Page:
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The "St. Louis MetroMarket" Is A Grocery Store On Wheels

May 31, 2016

How often do you visit the grocery store? I typically find myself there about once or twice a week, though sometimes more often if I get a craving for some ice cream and need to run out and grab some real quick. There are three different grocery stores within five minutes of my house, each one fully-stocked with produce, frozen foods, and dairy products, to name a few of their many offerings. I've relied on grocery stores for my basic food needs for so long that I can't imagine what it'd be like to live without one. Unfortunately, this is the reality for many people living in St. Louis, Missouri.

St. Louis is home to several low-income neighborhoods that have been deemed "food deserts." These areas aren't anywhere near as dry and desolate as somewhere like the Sahara, but, when it comes to finding fresh produce, your chances are just as unlikely. People living in these neighborhoods have extremely limited access to grocery stores and farmers' markets, which makes it difficult for them to consume the amount of fruits and vegetables that are required to live a healthy life.

To combat this serious issue, Jeremy Goss, Tej Azad, and Colin Dowling founded what they call the "St. Louis MetroMarket." Touted as "the area's first mobile farmers' market," the MetroMarket is hard at work bringing the health benefits and convenience of a farmers' market to the heart of St. Louis' food deserts. The three co-founders built their mobile grocery out of an old Metro bus that the city wasn't using anymore, and it's pretty tough to ignore when you see it rolling down the street. Check out the images below to see the MetroMarket in action and find out more about this important non-profit.


MetroMarket

Grocery stores are something many people take for granted, but some folks, like those living in St. Louis' low-income neighborhoods, don't have that luxury. Thus, the St. Louis MetroMarket was born.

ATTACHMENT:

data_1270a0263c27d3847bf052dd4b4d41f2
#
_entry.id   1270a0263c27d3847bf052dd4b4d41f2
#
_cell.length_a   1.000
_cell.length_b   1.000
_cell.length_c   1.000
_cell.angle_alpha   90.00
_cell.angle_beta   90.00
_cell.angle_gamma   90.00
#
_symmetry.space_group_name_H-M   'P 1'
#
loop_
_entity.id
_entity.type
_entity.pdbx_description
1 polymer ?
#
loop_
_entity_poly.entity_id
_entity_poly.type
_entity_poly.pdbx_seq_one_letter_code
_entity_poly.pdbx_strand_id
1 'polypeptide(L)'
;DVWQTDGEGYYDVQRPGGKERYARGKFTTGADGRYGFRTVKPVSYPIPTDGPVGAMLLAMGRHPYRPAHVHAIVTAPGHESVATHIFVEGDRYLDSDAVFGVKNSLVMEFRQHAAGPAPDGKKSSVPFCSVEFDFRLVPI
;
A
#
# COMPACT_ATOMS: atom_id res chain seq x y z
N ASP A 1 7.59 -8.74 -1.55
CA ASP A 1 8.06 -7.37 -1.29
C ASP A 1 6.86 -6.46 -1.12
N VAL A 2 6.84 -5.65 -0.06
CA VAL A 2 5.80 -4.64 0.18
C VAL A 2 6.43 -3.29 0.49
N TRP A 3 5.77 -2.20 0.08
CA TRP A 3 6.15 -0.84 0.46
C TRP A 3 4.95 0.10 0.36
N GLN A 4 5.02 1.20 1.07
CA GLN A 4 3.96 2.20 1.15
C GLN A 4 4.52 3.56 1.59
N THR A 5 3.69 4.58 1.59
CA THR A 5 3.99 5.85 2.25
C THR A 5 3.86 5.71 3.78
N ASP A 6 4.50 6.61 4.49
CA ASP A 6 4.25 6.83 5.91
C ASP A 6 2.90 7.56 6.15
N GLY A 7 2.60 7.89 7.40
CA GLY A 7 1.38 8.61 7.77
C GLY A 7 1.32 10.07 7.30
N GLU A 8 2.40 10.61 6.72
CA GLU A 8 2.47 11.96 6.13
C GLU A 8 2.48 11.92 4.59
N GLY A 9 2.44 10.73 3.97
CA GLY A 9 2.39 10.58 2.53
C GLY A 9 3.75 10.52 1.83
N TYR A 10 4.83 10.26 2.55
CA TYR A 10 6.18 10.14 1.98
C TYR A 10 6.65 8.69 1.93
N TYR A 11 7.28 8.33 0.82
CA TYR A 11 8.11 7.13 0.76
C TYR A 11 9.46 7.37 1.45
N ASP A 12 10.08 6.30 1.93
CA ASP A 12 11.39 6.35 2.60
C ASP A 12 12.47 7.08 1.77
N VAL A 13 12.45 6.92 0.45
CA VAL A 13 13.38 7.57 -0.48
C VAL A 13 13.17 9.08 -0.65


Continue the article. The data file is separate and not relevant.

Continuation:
MetroMarket​​

Tej Azad and Colin Downing saw the need for increased access to food in their communities after graduating from Washington University. Along with Jeremy Goss, a medical student in the area, they decided to build something that would make a difference.


MetroMarket​​

Housed inside an old Metro bus, this mobile farmers' market brings access to fresh fruits, vegetables, canned goods, meat, and dairy to low-income neighborhoods in St. Louis.


MetroMarket​​

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"We just grew frustrated with what we were seeing, that there were people who lived in the city, and every other major city, who didn't have a grocery store. And that's something that just shouldn't exist at this point," explained Goss.


Camille Phillips

They named the bus "Turnip1," which means we can probably look forward to even more of them in the future.


MetroMarket​​

For those living in food deserts, shopping at the MetroMarket is completely free (other than the cost of your food, of course). If you don't live in one of these neighborhoods, however, it costs $150 for an annual pass. According to MetroMarket, companies pay for these passes so that MetroMarket will come visit them and give their employees a chance to buy food while at work.


MetroMarket​​

"We take the revenue that we make from the corporate campuses, and use that to offset the work that we're doing in low-income communities," says Goss. "For every corporation we take on as a customer, we can subsidize this work in a low-income community."


St.Lous MetroMarket

For the corporations getting involved, it isn't just a convenience thing - they strongly believe in MetroMarket's mission.


St.Louis MetroMarket

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Employees from various companies around St. Louis volunteer their time to help the MetroMarket conduct educational events. Some volunteers even hang around outside the bus and teach shoppers recipes!


MetroMarket​​

MetroMarket has even partnered up with a local children's hospital, where the doctors now write their patients "prescriptions" for fruits and veggies.


KSDK

So, where does the MetroMarket go from here? Goss explained that, "The goal for every non-profit, I think, should be to put themselves out of business. It's always been our long-term vision that the work not be necessary in 15 to 20 years time." We wish them the best of luck in accomplishing their goal.


Camille Phillips​​

Don't forget to SHARE this awesome idea with your friends and family!

H/T: Sunny Skyz

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